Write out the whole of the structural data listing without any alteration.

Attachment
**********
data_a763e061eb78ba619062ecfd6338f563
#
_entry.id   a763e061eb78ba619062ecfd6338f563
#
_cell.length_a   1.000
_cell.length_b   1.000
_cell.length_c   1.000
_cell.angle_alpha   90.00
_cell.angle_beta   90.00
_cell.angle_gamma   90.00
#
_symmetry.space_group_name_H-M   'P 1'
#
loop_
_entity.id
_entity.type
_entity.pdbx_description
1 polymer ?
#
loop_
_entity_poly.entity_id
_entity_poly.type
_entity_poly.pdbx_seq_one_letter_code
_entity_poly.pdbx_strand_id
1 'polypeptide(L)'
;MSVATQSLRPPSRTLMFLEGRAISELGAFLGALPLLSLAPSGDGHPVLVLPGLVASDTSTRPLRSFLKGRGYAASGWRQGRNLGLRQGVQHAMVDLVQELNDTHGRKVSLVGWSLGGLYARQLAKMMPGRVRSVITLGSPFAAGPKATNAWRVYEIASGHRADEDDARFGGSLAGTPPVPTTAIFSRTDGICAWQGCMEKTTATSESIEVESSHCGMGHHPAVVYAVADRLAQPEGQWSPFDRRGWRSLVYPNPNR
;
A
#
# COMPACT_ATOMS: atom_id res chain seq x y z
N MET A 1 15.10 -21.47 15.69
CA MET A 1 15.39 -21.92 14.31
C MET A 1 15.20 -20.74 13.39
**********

data_a763e061eb78ba619062ecfd6338f563
#
_entry.id   a763e061eb78ba619062ecfd6338f563
#
_cell.length_a   1.000
_cell.length_b   1.000
_cell.length_c   1.000
_cell.angle_alpha   90.00
_cell.angle_beta   90.00
_cell.angle_gamma   90.00
#
_symmetry.space_group_name_H-M   'P 1'
#
loop_
_entity.id
_entity.type
_entity.pdbx_description
1 polymer ?
#
loop_
_entity_poly.entity_id
_entity_poly.type
_entity_poly.pdbx_seq_one_letter_code
_entity_poly.pdbx_strand_id
1 'polypeptide(L)'
;MSVATQSLRPPSRTLMFLEGRAISELGAFLGALPLLSLAPSGDGHPVLVLPGLVASDTSTRPLRSFLKGRGYAASGWRQGRNLGLRQGVQHAMVDLVQELNDTHGRKVSLVGWSLGGLYARQLAKMMPGRVRSVITLGSPFAAGPKATNAWRVYEIASGHRADEDDARFGGSLAGTPPVPTTAIFSRTDGICAWQGCMEKTTATSESIEVESSHCGMGHHPAVVYAVADRLAQPEGQWSPFDRRGWRSLVYPNPNR
;
A
#
# COMPACT_ATOMS: atom_id res chain seq x y z
N MET A 1 15.10 -21.47 15.69
CA MET A 1 15.39 -21.92 14.31
C MET A 1 15.20 -20.74 13.39